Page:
The founder of the National Enquirer tabloid magazine, Generoso Pope, died in 1989. His two beneficiaries were his wife, Lois Pope, and his son, Paul Pope. Years later, Lois and Paul are again in court over Generoso’s multi-million dollar estate.
When the National Enquirer was initially sold, Lois received $200 million, and Paul received $20 million. Lois recently filed court documents claiming that her son has been harassing, stalking, and threatening her because he wants more of her inheritance.
According to court documents, Lois once gave her son $8 million and bought him a yacht. After that, the two have been involved in nonstop litigation. Paul has most recently demanded another $875,000 from his mother. Neither attorney has commented on the case.
Lois claims that, when she refused to pay her son, he spread public rumors about her through a gossip columnist. Included in these rumors, Paul claimed that Lois planned to kidnap one of his children. Lois countered that Paul asked Lois to kidnap one of his children so that he could get the kidnap insurance. Paul also maintains that Lois throws lavish parties to the tune of $1 million, and that she owns a private jet to transport her 18 dogs.
(and, no, this blog post was not written in the checkout aisle at our local grocery store!)
Before the statutory portability provisions were made permanent, people often used Credit Shelter Trusts (“CSTs”) in order to maximize the estate tax exemption of the first spouse to die. The use of CSTs therefore reduces the estate tax on the entire marital estate. As a recent articlediscusses, however, the need of CSTs has been called into question after portability was made permanent.
The portability provision automatically allows married couples to utilize their combined exemption amount. In 2013, this exemption amount was $10.5 million. For high net-worth families, however, a CST is still a beneficial estate planning tool for saving estate taxes.
It is important to understand that, under portability, a deceased spouse’s exemption freezes at the time of his or her death. Therefore, if the first spouse dies many years before the second spouse dies, he or she could miss significant estate tax savings. CSTs are also beneficial for appreciable assets. The value of any assets placed in a CST is frozen at the time of the spouse’s death. Therefore, if the assets were worth $1 million at the time of the spouse’s death, and $5 million when the surviving spouse dies, all $5 million would be excluded from the estate of the surviving spouse.
One of the most interesting parts of Warren Buffett’s estate plan is how he designed it to leave his children just enough so that they can do anything they like, while also not leaving them so much that they never have to do anything. As a recent article explains, many people would like to replicate this part of his estate plan.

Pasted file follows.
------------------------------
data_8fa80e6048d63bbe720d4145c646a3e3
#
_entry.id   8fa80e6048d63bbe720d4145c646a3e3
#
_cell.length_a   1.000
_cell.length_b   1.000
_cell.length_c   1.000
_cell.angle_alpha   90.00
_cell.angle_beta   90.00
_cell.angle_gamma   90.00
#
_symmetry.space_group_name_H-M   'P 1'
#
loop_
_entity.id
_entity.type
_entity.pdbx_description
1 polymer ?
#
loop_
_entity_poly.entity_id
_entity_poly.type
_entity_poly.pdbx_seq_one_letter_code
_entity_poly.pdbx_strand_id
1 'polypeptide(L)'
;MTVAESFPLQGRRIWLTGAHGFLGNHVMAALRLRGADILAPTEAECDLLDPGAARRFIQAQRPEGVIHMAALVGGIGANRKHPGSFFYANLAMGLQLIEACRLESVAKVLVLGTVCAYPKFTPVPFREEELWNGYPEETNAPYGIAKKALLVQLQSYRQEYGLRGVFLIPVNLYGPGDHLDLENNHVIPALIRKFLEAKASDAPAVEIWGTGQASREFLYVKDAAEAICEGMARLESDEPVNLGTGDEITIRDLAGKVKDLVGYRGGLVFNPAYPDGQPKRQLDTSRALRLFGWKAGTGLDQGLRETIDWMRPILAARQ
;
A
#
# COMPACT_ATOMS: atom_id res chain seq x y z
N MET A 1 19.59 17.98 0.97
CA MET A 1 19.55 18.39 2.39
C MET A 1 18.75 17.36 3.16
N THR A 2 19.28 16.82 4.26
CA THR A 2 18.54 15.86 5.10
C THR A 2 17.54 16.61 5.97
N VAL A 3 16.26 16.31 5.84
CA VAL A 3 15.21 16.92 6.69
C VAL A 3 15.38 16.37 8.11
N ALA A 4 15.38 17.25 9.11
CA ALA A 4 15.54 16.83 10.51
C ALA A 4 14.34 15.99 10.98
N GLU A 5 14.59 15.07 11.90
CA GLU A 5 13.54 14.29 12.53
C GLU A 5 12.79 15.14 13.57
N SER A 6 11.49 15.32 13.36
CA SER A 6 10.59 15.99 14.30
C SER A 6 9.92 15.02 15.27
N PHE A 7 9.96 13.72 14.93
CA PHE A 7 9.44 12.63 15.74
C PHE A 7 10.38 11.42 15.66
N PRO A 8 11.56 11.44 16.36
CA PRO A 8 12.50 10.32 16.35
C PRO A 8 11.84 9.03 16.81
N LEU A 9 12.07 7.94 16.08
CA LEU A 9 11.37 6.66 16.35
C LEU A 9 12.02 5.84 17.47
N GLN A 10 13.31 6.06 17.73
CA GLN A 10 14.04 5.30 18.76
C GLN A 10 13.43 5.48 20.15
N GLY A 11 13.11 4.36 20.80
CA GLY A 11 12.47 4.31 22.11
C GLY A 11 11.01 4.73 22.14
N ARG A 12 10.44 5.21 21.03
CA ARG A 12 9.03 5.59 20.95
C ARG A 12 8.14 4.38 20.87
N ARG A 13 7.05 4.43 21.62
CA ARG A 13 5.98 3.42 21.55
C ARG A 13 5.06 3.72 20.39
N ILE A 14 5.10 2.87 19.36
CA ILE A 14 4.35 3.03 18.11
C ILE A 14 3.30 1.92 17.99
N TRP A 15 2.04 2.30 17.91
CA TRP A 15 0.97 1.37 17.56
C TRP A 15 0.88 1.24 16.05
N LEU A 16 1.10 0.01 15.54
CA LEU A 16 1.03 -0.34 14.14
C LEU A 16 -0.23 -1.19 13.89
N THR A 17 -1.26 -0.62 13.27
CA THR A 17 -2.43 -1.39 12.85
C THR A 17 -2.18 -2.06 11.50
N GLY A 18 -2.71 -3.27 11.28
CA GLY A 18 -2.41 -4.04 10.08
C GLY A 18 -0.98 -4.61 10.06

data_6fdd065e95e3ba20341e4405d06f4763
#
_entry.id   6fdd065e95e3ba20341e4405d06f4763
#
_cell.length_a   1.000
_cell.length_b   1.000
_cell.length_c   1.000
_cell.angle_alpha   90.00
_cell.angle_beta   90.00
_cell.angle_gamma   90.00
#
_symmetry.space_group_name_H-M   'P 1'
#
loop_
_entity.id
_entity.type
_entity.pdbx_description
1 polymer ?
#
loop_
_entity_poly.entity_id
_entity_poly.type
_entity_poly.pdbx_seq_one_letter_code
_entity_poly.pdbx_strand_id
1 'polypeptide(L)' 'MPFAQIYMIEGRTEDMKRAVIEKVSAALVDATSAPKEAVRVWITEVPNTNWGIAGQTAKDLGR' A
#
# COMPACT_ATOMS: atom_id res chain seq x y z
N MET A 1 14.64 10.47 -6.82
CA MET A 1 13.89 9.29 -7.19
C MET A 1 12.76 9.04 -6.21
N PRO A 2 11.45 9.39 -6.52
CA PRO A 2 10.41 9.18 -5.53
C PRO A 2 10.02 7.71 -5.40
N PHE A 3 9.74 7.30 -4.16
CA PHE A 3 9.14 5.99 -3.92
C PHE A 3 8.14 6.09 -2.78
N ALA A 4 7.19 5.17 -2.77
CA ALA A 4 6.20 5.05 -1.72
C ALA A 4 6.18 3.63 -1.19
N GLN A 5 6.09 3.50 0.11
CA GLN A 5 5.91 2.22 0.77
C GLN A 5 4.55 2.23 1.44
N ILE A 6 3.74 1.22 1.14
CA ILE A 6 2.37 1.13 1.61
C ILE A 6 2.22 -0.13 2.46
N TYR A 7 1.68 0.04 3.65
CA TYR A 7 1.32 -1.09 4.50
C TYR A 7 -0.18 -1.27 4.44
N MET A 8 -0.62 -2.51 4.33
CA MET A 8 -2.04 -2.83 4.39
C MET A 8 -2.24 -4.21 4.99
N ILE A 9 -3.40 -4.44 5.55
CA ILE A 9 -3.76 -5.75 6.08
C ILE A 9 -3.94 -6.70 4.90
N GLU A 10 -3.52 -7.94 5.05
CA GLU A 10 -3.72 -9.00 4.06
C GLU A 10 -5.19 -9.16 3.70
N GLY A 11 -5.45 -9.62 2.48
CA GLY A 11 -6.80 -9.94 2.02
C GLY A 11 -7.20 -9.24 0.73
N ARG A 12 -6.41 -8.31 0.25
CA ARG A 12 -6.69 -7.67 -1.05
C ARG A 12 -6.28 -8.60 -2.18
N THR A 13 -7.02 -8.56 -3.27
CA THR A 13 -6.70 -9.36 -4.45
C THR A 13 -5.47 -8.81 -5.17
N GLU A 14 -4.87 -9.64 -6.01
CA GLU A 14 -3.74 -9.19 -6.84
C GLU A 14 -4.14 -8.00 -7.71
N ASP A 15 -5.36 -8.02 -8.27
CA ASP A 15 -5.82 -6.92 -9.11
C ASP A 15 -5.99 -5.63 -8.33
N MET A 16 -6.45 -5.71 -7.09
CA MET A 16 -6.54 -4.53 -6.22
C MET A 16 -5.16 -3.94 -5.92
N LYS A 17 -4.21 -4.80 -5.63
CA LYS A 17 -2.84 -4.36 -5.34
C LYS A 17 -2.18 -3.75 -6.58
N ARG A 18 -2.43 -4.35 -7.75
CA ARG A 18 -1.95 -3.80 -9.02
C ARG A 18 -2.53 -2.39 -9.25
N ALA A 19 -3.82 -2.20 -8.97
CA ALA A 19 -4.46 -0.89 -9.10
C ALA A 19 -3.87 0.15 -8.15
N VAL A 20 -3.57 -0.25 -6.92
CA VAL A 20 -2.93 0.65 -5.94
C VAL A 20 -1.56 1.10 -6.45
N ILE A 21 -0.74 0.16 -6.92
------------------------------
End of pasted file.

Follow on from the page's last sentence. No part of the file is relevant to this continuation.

Many parents wonder how much they can leave their children, before their children become lazy spendthrifts. However, simply leaving money to children may not be the whole problem. As Warren Buffett recently explained, “I think that more of our kids are ruined by the behavior of their parents than by the amount of the inheritance.” Parents who do not want their children to grow up as spoiled brats should focus on the environment that they raise their children in, rather than the inheritance they will give them.
Buffett also believes that it is “crazy” for your children to read your will for the first time after you have died. This is because communication is key to a smooth estate transition. If you discuss your will with your children before your passing, you stand a far better chance of avoiding disaster after your death. Although this conversation may be awkward, it is often necessary to outline your intentions and reasoning.
The amount of work required to start a business, make it successful & keep it growing is substantial. Unfortunately, the business owner isn’t done even when all that has been accomplished.
There are many challenges to developing a successful succession plan for your small business. Common challenges to succession planning include fear, confusion, uncertainty, an undefined action plan, and dysfunction. A recent article discusses how to overcome some of these challenges.
Many succession plans are hindered about uncertainty regarding the economy, as well as the success of the business itself. To best shield the succession plan from uncertainty, be sure to hire the best employees possible for the transition. Moreover, attempt to lock in key employees who are vital to the businesses continued success.
An undefined action plan is particularly harmful to a succession plan because it can lead to gaps in ownership and poor follow-through. It is important, therefore, to integrate the succession plan into your strategic plan for the business. To keep the plan on track, consider documenting expectations, creating a timeline, and crafting ways to measure success.
Lastly, dysfunction is often rampant with family business succession. Although this may be hard to avoid, consider communicating every aspect of your plan with your heirs. Be sure that your children understand the reasons for the decisions you have made, and listen to their concerns and opinions.
Importantly, remember that there is no standard solution for every business. If your business succession plan should stall, seek help from an experienced attorney or financial advisor.